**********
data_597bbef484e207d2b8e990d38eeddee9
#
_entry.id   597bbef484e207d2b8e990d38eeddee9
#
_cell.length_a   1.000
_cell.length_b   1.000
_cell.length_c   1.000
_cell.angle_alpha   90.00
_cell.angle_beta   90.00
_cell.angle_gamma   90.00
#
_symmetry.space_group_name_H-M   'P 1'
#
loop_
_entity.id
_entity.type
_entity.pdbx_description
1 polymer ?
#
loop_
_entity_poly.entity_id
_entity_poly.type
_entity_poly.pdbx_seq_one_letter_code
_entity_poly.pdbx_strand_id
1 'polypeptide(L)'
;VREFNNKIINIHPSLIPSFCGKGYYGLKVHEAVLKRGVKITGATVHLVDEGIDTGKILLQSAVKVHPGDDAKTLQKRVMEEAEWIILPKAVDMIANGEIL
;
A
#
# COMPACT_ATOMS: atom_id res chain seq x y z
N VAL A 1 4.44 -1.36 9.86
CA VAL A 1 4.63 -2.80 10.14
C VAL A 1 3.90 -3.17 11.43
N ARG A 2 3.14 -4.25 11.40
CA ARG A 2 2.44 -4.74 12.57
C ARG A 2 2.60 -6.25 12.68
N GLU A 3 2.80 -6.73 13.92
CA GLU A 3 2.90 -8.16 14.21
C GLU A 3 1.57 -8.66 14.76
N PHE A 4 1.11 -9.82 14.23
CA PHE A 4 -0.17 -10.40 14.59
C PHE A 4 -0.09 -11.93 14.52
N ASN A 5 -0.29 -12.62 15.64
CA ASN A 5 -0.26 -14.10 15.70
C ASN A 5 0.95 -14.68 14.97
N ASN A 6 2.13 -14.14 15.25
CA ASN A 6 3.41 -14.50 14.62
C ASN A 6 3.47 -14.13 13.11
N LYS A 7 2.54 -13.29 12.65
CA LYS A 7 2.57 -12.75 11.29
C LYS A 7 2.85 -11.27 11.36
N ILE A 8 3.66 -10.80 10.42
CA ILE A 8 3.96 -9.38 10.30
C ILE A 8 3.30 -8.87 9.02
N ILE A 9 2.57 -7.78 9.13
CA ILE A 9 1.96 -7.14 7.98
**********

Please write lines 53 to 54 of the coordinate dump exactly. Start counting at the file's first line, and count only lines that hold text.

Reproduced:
CA ILE A 8 3.96 -9.38 10.30
C ILE A 8 3.30 -8.87 9.02